The Anatomy of Terrorism from BBC Correspondent Fergal Keane

By | June 2, 2014

BBC correspondent Fergal Keane, who’s been reporting from the world’s hotspots for 25 years, told delegates in his keynote speech at the recent European Insurance Forum in Dublin that the terrorist mind set, which leads ordinary people to do terrible things, has been causing global disruption for a very long time, and, contrary to what many people believe, most terrorists aren’t psychopaths.

Keane grew up in the Irish Republic. He joined the BBC in 1989, and has reported from hot spots around the world ever since he was posted to Northern Ireland during the “Troubles” there in 1990. South Africa, Rwanda, Bosnia and most recently the Ukraine, are only a few of the places he’s reported from. In 1996 he was awarded an OBE in recognition of his work.

His “on the ground view of changing political risks,” as DIMA CEO Sarah Goddard put it, has led him to conclude that self-justification plays a significant role, convincing otherwise ordinary people to commit terrorist acts. They basically see themselves as becoming part of a larger idea they can help to achieve its goals, even if it means killing, maiming and displacing other people. They see themselves as soldiers fighting for a cause that frequently requires that brutal acts be committed if it is to succeed.

The history of terrorism goes back centuries. It’s pretty fair to say that the Christian, i.e. “Western World,” and the “Islamic World” have been at odds since the 6th century, with big wars, – the Crusades and Ottoman invasions of Europe – small wars and acts of terrorism by both sides taking place over all that time up to the present day.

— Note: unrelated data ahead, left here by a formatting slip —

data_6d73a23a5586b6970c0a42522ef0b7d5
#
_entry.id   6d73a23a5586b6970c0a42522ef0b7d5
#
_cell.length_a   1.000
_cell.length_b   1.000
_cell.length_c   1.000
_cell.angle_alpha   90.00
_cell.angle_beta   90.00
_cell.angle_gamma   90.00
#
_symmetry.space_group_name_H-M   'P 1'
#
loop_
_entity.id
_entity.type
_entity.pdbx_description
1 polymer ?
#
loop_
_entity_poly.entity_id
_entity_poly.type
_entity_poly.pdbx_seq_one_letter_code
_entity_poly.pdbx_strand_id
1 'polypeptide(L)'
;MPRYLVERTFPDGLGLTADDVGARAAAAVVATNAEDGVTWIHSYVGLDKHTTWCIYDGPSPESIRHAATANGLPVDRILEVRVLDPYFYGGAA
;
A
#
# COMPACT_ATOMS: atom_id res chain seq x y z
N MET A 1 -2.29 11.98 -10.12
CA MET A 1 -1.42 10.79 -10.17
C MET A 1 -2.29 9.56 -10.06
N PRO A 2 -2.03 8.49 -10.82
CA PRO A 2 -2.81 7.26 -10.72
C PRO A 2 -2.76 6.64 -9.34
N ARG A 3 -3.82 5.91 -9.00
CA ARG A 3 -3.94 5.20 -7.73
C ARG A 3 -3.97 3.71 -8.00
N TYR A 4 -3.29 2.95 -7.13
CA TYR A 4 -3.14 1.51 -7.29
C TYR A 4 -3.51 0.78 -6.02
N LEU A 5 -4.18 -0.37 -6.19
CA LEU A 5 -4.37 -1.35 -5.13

Religious differences are one of the root causes of terrorism, as evidenced in the turmoil between Protestants and Catholics, which dates back to the 15th century, and are still a source of conflict in many countries, notably Ireland. Sunnis and Shiites still dispute the heritage of the Prophet Mohammed.

But religion isn’t the only source of conflict, although it may be the most intractable. Keane’s view highlighted poverty, corruption and the lack of state control, as all being major factors in the rise of terrorism. Sometimes it’s augmented by religious differences, typified in the ongoing dispute between Hindus and Muslims in India, as well as many parts of Africa, but for the most part people suffering Under these conditions are eventually driven to desperation, as many of them are convinced they have nothing to lose.

He urged his audience to try to understand the reasons behind terrorist acts, as well as the social movements, such as the “Arab Spring,” that stem from the same sources. In order to do so good intelligence is vital. You have to know what you’re dealing with in order to understand it, and perhaps over time to diffuse some of the enmity that creates the seeds where terrorism can arise and flourish.

For all of his experience Keane said he had rarely been able to actually get any person, who had committed acts of terrorism, to face what they had actually done. He told the story of one Northern Irish terrorist who after a long interview was asked whether he actually recognized what he had done. Keane said the response he finally got was surprising, as the man broke down in remembering the terrible things he had done. Was he sorry? Yes, he was. Would he commit those acts again in the same circumstances? Yes, he probably would.

Keane’s thoughtful analysis of why terorrism exists leads to only one conclusion: Unless the root causes that lead to people to commit themselves to terrorist solutions to address the wrongs they perceive as directed against them are addressed, terrorism will continue to be a fact of life.

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